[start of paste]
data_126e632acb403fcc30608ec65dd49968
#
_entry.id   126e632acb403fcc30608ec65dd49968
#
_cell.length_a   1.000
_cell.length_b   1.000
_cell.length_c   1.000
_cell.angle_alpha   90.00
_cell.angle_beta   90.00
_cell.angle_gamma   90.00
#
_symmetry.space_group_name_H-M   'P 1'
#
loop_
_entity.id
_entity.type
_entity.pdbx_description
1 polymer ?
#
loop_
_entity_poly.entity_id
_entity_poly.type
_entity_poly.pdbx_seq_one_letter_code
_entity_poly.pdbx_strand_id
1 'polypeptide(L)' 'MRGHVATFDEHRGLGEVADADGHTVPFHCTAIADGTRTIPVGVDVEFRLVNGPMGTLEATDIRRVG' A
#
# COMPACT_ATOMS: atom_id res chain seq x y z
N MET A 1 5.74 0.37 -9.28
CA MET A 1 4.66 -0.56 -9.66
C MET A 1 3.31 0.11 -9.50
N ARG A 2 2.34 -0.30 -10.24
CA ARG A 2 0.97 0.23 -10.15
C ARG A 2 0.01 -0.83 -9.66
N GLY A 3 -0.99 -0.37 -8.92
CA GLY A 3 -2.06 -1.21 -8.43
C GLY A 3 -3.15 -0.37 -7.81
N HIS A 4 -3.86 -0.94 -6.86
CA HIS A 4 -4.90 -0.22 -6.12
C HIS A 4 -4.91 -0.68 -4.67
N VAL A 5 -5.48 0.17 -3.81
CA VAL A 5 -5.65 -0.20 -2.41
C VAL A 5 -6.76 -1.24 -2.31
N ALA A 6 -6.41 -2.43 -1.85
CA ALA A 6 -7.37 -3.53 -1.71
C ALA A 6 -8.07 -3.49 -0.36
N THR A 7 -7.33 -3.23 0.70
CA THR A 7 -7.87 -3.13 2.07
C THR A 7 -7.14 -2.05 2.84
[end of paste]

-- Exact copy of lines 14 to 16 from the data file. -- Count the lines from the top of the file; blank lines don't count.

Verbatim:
loop_
_entity.id
_entity.type